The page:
Senator Hyde-Smith Asks Treasury Department About Community Investment Program | Mississippi Politics and Current Affairs

U.S. Senator Cindy Hyde-Smith has questioned actions by the Biden administration that could impact a hugely popular program used to spur investment in Mississippi, especially in economically troubled areas. Their actions could also add new regulatory burdens to small businesses.

The questioning took place during a hearing of the Senate Financial Services and General Government Appropriations Subcommittee. Hyde-Smith, who is a Ranking Member, asked for a rationale to cut funding for the Community Development Financial Institutions (CDFI) banking enterprise program.

Most recently, 48 Mississippi banks, credit unions and other financial institutions received $8 million to support investments across the state.

“The Bank Enterprise Program is well received by local banks and credit unions as it allows them to leverage their assets to invest in small businesses and start-ups, giving them the ability to support the creation and maintaining jobs in areas that need them most,” said Hyde-Smith. “This program is oversubscribed compared to other programs, and I want to know how you plan to support investments in economically distressed areas with reduced funding.”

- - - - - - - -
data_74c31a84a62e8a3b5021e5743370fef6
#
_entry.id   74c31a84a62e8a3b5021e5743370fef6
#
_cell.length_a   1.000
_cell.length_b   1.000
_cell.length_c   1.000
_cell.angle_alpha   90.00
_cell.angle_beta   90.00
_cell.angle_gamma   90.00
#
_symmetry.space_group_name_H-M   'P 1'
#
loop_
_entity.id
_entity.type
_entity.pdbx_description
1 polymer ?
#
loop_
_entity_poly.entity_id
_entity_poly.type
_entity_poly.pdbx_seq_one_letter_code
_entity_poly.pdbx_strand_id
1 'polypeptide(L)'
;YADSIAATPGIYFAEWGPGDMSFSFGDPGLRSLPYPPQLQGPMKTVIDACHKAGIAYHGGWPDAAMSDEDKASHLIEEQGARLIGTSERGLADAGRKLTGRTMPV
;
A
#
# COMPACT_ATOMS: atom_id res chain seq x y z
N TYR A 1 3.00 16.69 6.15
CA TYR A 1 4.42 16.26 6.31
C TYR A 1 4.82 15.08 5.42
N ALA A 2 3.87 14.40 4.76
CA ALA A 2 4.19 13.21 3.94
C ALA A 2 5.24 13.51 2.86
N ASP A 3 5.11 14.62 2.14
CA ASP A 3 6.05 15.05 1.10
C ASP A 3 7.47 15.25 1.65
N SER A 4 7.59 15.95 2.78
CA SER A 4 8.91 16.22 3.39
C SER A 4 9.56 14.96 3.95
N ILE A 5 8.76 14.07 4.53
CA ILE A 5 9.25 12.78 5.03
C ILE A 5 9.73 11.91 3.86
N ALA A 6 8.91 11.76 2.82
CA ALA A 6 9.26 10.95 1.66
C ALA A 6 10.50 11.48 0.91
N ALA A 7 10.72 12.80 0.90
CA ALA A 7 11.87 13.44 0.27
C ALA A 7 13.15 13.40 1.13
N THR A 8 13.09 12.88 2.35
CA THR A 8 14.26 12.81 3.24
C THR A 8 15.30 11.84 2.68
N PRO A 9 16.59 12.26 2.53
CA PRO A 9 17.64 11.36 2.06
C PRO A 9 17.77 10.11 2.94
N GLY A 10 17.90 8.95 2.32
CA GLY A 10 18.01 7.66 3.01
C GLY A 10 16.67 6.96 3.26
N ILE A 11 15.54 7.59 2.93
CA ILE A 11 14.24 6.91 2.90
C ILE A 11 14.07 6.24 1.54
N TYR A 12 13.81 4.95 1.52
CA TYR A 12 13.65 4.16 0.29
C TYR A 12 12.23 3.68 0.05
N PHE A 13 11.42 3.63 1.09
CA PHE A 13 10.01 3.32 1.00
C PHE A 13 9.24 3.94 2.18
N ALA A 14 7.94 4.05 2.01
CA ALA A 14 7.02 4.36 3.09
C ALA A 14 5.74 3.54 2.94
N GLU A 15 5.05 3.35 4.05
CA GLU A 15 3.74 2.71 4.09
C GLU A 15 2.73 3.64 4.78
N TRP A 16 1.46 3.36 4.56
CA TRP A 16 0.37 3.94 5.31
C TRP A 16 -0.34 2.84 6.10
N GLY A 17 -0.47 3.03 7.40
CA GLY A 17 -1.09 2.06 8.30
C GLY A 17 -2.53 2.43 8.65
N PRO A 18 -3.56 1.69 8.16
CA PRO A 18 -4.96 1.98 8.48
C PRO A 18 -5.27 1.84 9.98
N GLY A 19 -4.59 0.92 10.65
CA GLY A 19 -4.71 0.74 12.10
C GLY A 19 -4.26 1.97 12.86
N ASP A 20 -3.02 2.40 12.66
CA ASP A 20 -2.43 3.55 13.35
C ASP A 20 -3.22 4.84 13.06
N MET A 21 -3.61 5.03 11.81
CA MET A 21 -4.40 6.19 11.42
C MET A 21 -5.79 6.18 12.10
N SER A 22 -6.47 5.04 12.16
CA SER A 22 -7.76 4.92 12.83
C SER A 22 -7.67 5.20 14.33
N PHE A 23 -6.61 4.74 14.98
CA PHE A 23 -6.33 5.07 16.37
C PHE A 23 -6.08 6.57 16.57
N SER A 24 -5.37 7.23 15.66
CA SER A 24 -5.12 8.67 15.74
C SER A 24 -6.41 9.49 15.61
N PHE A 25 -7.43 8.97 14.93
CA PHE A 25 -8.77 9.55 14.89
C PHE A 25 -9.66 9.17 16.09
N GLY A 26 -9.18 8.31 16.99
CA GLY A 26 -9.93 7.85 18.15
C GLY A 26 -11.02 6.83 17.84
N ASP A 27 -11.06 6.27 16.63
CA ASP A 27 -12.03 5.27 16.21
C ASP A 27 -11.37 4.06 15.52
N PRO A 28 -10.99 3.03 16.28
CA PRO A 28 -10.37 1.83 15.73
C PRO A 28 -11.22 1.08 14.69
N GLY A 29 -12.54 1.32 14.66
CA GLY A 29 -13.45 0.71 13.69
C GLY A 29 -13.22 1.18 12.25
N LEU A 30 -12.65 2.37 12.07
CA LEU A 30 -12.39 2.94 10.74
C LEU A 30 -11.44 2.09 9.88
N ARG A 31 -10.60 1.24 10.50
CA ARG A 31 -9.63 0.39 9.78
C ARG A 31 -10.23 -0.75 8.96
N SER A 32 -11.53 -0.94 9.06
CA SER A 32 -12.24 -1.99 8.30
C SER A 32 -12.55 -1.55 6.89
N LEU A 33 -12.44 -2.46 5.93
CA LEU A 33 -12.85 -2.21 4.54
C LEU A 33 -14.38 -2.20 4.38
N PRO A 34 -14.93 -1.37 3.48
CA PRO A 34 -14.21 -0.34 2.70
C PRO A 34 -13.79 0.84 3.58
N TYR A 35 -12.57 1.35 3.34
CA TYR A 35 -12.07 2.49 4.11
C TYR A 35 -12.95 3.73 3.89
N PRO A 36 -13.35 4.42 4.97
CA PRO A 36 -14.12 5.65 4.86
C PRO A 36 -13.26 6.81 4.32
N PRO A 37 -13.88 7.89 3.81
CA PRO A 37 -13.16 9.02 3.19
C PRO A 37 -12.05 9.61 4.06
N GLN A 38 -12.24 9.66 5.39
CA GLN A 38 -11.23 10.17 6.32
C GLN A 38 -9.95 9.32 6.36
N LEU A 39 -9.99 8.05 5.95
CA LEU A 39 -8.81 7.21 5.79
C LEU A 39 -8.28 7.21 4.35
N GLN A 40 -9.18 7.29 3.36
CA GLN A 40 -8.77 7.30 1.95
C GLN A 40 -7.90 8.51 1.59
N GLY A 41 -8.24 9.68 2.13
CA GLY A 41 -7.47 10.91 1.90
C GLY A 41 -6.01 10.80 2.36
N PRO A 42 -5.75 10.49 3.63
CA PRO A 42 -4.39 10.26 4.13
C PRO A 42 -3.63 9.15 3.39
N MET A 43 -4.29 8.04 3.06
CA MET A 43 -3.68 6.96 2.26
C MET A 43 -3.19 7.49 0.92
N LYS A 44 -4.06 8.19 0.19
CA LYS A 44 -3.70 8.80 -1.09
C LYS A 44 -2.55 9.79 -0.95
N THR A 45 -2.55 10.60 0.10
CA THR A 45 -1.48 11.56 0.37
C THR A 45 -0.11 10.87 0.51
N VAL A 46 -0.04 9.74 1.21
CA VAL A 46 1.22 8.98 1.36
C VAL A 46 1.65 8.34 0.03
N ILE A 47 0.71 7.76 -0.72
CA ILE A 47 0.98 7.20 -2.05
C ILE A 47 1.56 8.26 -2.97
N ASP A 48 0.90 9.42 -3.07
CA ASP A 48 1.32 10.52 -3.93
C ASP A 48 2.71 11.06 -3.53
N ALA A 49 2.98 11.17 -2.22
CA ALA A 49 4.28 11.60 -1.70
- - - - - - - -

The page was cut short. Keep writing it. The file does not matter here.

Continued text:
Congress appropriated $37 million for the banking enterprise program in fiscal year 2022, more than the $26 million included in Biden’s budget request.

Deputy Treasury Secretary Wally Adeyemo told Hyde-Smith that the department fully supports the banking enterprise program and other community investment programs, but the administration wants to attract more private capital to also support housing and other community needs.

Hyde-Smith also warned Adeyemo about the financial and compliance burdens facing small businesses as the Treasury Department works to finalize Transparency in Business Act regulations for a database on the beneficial ownership. The database is intended to help fight financial crimes by providing transparency into who forms, owns and controls a company.

“Treasury estimates that proposed rules to implement the Transparency of Business Act will require more than 25 million existing small businesses to spend a total of more than $4 billion to submit beneficial ownership reports to Financial Crimes. Enforcement Network,” Hyde-Smith said. “A lot of people really see it as an extra term and extra work. I hope this will prove to be a very beneficial tool in solving this problem, as it will be extremely painful for many people.

Adeyemo acknowledged the estimated compliance costs, but said the Department is aware of the compliance costs because it builds a database.

“Our goal is really to try and find a way to create something that is comprehensive, but where the reporting requirements are as low as possible to make it as easy as possible for companies to be compliant and to have a basis of holistic data in this country,” Adeyemo said.

Hyde-Smith also used the hearing to question the Treasury Department’s enforcement of economic sanctions imposed on Russia after its invasion of Ukraine, as well as the high number of Treasury and government employees. ‘Internal Revenue Service who continue to telecommute instead of returning to their offices.

The entire hearing on the Treasury’s Office of Terrorism and Financial Intelligence and the Treasury’s Financial Crimes Enforcement Network budget requests is available here.

Jill E. Washington